How should one go about battling the Benoni, one of the sharpest and most complicated defenses to 1.d4? It’s all about finding model games, as Malcolm Pein explains in today’s Daily Telegraph chess column.
Malcolm Pein on…Battling the Benoni
The Modern Benoni is a particularly tricky opening for club players to counter. Black creates an immediate imbalance and this presents problems. Many 1.d4 players avoid the Modern Benoni with 1.d4 Nf6 2.c4 c5 3.Nf3 or 3.e3, neither of which are particularly testing for Black.
One of the best ways to learn how to counter an opening is to study model games. I discovered this gem recently. It’s also worth looking up the classic game Penrose-Tal from the Leipzig Olympiad 1960
R. Knaak – A. Anastasian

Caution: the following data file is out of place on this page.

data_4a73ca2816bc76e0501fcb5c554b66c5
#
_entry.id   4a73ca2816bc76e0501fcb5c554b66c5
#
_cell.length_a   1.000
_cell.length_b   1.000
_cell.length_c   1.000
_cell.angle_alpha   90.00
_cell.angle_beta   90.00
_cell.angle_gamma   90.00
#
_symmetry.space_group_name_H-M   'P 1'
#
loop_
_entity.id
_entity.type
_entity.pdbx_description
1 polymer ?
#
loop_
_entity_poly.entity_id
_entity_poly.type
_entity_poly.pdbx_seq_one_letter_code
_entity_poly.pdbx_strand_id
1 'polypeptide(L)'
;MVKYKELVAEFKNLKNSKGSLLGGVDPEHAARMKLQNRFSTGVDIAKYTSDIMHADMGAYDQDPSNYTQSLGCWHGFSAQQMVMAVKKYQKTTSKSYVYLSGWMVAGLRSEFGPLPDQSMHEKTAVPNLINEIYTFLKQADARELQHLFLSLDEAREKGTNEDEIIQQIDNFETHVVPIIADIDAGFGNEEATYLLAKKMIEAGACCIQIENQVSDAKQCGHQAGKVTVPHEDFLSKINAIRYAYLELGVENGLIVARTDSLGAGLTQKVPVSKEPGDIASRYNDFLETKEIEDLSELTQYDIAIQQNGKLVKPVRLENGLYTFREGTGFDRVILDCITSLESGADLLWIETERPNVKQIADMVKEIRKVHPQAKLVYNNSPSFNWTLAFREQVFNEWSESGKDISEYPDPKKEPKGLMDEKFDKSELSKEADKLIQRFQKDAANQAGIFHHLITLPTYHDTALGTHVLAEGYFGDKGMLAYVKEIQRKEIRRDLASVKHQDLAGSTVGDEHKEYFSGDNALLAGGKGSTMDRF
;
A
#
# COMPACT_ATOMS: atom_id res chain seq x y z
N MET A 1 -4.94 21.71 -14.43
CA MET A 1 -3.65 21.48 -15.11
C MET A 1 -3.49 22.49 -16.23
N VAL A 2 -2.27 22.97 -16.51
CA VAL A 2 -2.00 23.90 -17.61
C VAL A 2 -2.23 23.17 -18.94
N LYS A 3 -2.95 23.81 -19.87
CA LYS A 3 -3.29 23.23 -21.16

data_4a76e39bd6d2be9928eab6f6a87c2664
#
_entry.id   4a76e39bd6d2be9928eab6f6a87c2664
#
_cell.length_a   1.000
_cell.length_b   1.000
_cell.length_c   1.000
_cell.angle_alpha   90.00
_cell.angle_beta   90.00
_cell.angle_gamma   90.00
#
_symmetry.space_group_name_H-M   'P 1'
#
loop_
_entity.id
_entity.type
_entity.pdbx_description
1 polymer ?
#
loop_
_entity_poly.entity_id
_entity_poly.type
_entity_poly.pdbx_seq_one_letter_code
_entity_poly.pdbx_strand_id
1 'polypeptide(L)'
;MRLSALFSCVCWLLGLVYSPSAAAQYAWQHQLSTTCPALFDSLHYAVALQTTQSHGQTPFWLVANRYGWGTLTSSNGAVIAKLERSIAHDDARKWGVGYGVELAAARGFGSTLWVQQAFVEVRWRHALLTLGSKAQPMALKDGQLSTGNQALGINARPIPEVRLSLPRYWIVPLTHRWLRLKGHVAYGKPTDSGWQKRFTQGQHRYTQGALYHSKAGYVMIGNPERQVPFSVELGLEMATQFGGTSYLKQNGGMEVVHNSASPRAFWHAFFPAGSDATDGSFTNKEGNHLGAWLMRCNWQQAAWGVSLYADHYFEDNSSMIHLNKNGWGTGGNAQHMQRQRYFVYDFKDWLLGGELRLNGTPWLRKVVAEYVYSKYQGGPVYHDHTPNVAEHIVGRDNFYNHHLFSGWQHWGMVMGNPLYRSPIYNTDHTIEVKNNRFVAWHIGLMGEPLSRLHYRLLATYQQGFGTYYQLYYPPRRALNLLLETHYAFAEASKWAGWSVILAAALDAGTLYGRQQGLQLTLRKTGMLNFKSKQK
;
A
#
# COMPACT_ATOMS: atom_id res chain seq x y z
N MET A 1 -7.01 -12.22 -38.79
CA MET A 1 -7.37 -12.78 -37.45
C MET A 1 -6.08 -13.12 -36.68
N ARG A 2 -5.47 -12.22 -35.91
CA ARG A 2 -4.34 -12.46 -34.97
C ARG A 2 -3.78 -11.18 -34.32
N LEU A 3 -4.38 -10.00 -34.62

Petrosian Memorial Yerevan 1988
1.d4 Nf6 2.c4 c5 3.d5 g6 (3…e6 4.Nc3 exd5 5.cxd5 d6 6.e4 g6 7.Bd3 Bg7 8.Nge2 transposes) 4.Nc3 Bg7 5.e4 d6 6.Bd3 0–0 7.Nge2 (Allowing the f-pawn to be engaged early in pursuit of White’s objective of playing e4–e5 with force) 7…e6 8.0–0 exd5 9.cxd5 Na6 10.h3 Nc7 (Black seeks to advance his queenside majority) 11.a4 a6 12.Bg5 Rb8 13.f4 Qe8 14.Bc2 h6 15.Bxf6! (This exchange is rarely good, but it works like a charm here as the prelude to the thematic plan) 15…Bxf6
16.e5! dxe5 17.f5! (As well as pressuring g6 and opening the f-file, this threatens d6, forcing the knight to a8 followed by Nc3-d5) 17…gxf5 18.d6 Ne6 19.Nd5 Bg7 20.Rxf5 Nd4 21.Nxd4 exd4 22.Ne7+ Kh8 23.Rf6! 1-0
If 23…Bxf6 24.Qd3 or 23…c4 24.Qh5 d3 25.Rxh6+ Bxh6 26.Qxh6#.
Play Through the Game
Test Your Strength
US Championship, 1963
White to play and win
Highlight the space below this line to reveal the answer.
19.Rf6! Kg8 (19…Bxf6 20.e5) 20.e5 h6 21.Ne2! 1-0 If 21…Bxf6 22.Qxh6 wins or; 21…Nb5 22.Qf5 mates.